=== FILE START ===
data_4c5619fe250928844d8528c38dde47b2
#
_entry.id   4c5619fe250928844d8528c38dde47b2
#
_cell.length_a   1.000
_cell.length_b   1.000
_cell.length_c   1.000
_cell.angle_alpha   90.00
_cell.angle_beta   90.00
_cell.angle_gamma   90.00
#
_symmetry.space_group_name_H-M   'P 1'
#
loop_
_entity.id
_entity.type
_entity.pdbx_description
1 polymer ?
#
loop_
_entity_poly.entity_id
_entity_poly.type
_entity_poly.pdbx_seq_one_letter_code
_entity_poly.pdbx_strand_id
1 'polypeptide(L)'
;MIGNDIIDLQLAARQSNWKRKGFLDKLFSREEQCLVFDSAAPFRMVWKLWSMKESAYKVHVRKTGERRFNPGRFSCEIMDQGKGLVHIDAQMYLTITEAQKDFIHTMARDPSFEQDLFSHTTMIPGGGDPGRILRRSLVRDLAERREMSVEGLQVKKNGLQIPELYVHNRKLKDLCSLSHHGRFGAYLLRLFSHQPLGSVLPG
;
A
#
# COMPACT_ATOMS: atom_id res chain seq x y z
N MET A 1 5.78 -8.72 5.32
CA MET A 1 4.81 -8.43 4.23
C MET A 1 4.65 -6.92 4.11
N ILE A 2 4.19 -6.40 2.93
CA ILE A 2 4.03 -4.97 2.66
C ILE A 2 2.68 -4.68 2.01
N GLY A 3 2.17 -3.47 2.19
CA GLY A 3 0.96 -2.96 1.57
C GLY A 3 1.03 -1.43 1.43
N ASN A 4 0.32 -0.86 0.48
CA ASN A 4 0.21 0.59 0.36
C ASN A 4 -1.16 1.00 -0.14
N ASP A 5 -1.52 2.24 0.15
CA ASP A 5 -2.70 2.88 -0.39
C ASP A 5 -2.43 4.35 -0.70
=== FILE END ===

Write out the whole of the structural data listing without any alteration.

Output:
data_4c5619fe250928844d8528c38dde47b2
#
_entry.id   4c5619fe250928844d8528c38dde47b2
#
_cell.length_a   1.000
_cell.length_b   1.000
_cell.length_c   1.000
_cell.angle_alpha   90.00
_cell.angle_beta   90.00
_cell.angle_gamma   90.00
#
_symmetry.space_group_name_H-M   'P 1'
#
loop_
_entity.id
_entity.type
_entity.pdbx_description
1 polymer ?
#
loop_
_entity_poly.entity_id
_entity_poly.type
_entity_poly.pdbx_seq_one_letter_code
_entity_poly.pdbx_strand_id
1 'polypeptide(L)'
;MIGNDIIDLQLAARQSNWKRKGFLDKLFSREEQCLVFDSAAPFRMVWKLWSMKESAYKVHVRKTGERRFNPGRFSCEIMDQGKGLVHIDAQMYLTITEAQKDFIHTMARDPSFEQDLFSHTTMIPGGGDPGRILRRSLVRDLAERREMSVEGLQVKKNGLQIPELYVHNRKLKDLCSLSHHGRFGAYLLRLFSHQPLGSVLPG
;
A
#
# COMPACT_ATOMS: atom_id res chain seq x y z
N MET A 1 5.78 -8.72 5.32
CA MET A 1 4.81 -8.43 4.23
C MET A 1 4.65 -6.92 4.11
N ILE A 2 4.19 -6.40 2.93
CA ILE A 2 4.03 -4.97 2.66
C ILE A 2 2.68 -4.68 2.01
N GLY A 3 2.17 -3.47 2.19
CA GLY A 3 0.96 -2.96 1.57
C GLY A 3 1.03 -1.43 1.43
N ASN A 4 0.32 -0.86 0.48
CA ASN A 4 0.21 0.59 0.36
C ASN A 4 -1.16 1.00 -0.14
N ASP A 5 -1.52 2.24 0.15
CA ASP A 5 -2.70 2.88 -0.39
C ASP A 5 -2.43 4.35 -0.70